shop

This sugar cone is dipped in white chocolate coffee coating then covered in crushed ginger Moravian cookies and drizzled with Old Salem honey.

In this crazy world, sometimes it’s important to just stop everything and go get some ice cream.

A new enterprise in the Innovation Quarter should help.

Lill Dipper is a small, window-service soft-serve ice cream shop on Patterson Avenue that has just opened. The shop will be open from noon to 9 p.m. daily and has tables and chairs outside the service window, on a side of the building that should provide some shade in the afternoon.

Lill Dipper offers just one flavor for now — vanilla — but 20 toppings and 15 dippings. “The shop has most of the standard toppings, including nuts, coconut, Oreo cookie bits, and candy sprinkles,” the Journal’s Michael Hastings reported earlier this week. “But it also has a lot of savory toppings, such as bacon, pretzels, potato sticks and tortilla strips. Other toppings include animal crackers, gummy bears and spicy trail mix.

“Any cone can be dipped in a number of warm dippings, including dark chocolate, lemon, strawberry, caramel, lavender, coffee and green-tea matcha.”

The shop is owned by Joseph Bradford, owner of the Tin Can bottle shop next door, and John Bryan, a co-owner of Krankies restaurant.

The soft-serve is made on-site from a premium liquid mix. “We’re getting a really good imported chocolate for the dippings,” Bradford told the Journal. “We’re trying to bring back American soft-serve but elevated.”

The shop has chosen a location in a part of town that is, frankly, like nowhere else in the city. Any Winston-Salemites who need a quick vacation in an exotic location should go for a walk and dinner in the Innovation Quarter.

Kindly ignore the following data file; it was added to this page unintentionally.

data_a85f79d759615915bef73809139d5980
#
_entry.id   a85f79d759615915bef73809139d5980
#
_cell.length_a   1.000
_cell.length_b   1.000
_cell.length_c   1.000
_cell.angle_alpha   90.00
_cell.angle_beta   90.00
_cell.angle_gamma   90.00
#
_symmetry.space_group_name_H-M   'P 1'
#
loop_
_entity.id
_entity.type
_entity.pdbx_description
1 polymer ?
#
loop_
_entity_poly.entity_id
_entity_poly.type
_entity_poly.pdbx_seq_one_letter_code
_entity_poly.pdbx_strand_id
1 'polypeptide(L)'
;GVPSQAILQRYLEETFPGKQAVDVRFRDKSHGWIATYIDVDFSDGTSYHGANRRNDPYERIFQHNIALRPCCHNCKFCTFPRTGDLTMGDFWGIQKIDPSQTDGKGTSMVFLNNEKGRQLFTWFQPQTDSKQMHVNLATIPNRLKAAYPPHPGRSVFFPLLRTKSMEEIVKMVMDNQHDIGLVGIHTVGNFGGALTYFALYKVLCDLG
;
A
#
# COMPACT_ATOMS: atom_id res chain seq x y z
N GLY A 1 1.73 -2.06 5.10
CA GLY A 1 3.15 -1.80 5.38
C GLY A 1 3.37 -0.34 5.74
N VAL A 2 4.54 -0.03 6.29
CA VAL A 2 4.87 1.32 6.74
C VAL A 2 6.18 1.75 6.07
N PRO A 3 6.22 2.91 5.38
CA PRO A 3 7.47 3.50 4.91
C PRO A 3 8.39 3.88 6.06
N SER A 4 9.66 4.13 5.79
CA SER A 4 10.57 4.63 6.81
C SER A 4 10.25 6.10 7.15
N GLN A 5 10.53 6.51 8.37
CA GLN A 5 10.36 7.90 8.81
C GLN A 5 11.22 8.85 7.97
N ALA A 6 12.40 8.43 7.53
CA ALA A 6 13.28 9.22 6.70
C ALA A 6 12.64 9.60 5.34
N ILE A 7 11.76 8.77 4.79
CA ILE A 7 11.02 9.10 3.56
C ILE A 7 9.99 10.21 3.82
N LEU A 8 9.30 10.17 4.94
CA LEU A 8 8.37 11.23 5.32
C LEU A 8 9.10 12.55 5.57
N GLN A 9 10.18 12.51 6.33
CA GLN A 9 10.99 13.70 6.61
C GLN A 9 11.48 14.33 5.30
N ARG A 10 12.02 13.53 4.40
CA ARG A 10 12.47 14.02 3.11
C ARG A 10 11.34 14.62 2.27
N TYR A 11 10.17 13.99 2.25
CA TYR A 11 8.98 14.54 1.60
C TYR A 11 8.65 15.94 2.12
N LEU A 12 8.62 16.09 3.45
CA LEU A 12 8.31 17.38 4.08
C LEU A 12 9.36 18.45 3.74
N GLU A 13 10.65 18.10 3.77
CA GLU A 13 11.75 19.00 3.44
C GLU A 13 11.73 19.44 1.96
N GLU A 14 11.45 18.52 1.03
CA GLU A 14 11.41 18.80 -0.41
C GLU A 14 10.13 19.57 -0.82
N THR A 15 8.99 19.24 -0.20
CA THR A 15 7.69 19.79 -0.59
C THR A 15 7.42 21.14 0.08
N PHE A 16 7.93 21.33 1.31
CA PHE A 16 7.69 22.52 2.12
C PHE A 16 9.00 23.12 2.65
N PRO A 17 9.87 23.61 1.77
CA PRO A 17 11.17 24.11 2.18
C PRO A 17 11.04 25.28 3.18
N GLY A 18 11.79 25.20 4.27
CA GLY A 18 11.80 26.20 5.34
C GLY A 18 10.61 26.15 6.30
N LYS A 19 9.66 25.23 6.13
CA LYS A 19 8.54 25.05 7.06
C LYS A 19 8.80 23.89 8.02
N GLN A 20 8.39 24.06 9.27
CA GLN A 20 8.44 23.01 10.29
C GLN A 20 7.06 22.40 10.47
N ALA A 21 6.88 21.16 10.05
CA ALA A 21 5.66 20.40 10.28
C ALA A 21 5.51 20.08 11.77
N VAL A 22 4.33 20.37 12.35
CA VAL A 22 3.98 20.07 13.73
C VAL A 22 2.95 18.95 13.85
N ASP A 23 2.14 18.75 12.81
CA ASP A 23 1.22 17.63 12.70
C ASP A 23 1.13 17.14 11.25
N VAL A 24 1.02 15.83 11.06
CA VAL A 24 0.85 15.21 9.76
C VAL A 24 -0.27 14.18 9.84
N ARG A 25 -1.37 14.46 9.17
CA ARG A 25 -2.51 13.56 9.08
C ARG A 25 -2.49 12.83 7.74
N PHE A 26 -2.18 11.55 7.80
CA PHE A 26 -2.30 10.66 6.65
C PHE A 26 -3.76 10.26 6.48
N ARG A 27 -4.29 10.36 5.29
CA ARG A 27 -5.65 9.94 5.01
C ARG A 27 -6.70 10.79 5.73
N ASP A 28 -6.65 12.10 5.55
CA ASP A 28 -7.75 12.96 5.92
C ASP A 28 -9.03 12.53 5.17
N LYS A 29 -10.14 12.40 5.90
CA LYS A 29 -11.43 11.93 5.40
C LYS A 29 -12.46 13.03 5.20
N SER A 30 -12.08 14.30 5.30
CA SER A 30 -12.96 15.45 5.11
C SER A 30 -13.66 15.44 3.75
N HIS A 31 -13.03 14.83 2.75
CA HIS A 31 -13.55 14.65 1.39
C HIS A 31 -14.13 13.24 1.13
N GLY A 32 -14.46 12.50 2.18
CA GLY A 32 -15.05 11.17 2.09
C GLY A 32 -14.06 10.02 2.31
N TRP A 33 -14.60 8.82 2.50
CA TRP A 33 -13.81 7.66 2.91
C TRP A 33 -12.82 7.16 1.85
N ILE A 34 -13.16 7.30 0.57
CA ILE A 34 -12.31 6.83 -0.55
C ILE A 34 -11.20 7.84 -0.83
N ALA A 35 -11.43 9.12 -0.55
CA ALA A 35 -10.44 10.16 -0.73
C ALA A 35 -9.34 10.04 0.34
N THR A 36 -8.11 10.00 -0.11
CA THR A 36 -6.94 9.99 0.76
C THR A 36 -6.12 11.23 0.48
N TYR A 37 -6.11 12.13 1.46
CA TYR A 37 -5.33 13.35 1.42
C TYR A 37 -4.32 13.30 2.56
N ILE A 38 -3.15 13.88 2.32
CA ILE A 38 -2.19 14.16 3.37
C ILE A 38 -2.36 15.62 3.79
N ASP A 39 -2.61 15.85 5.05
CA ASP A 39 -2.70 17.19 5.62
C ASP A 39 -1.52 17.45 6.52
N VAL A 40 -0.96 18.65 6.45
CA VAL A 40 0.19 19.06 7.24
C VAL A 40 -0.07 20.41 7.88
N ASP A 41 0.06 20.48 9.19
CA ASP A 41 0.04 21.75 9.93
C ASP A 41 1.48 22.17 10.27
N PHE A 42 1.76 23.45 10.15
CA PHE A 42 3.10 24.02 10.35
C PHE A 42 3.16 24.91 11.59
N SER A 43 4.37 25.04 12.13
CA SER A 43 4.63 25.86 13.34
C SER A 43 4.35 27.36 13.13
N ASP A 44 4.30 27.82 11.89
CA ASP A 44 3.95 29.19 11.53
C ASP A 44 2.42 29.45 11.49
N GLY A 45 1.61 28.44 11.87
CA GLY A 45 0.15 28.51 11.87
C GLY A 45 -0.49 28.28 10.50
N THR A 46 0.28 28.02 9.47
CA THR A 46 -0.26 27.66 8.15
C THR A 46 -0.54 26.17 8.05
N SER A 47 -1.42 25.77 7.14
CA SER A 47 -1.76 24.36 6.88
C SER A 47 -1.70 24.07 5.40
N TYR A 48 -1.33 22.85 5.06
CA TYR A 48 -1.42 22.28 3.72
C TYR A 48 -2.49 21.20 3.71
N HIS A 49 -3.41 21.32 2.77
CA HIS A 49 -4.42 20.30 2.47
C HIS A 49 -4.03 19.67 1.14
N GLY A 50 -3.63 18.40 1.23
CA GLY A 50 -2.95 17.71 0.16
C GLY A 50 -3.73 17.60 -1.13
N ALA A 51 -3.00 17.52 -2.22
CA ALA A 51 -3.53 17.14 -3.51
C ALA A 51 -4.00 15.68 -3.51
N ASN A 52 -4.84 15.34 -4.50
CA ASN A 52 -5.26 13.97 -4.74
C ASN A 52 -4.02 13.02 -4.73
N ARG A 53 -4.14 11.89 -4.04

Normally we wouldn’t shill for a private business like a restaurant; there are many fine such establishments in Winston-Salem and it’s somewhat unsatisfying to promote one when there’s not enough space to promote them all.

But co-owner John Bryan has been a change agent in Winston-Salem, bringing both commerce — and with it, employment — and counter-culture to parts of the city where others saw little potential. He’s made a lasting, positive effect on community life here.

And we like that the ice cream shop plans to give back to the community. Each month, Lill Dipper will create a special cone to honor a designated nonprofit group and donate proceeds from sales to support the group.

“We’ll give 50 percent of the profits from that for the month to the nonprofit,” Bryan told the Journal. “We’ll also have one day during the month when we’ll give them 100 percent of the profits.”

For June, Old Salem Museum & Gardens will benefit from the sale of a special cone made with white chocolate coffee dipping, honey and crushed Moravian cookies with a whole cookie on top. That’s appropriate — and sounds tasty.

For July, the nonprofit will be The Shalom Project, which offers medical services, clothing and food to underprivileged people.

Best of luck to this new establishment; we hope it’s a sweet success.

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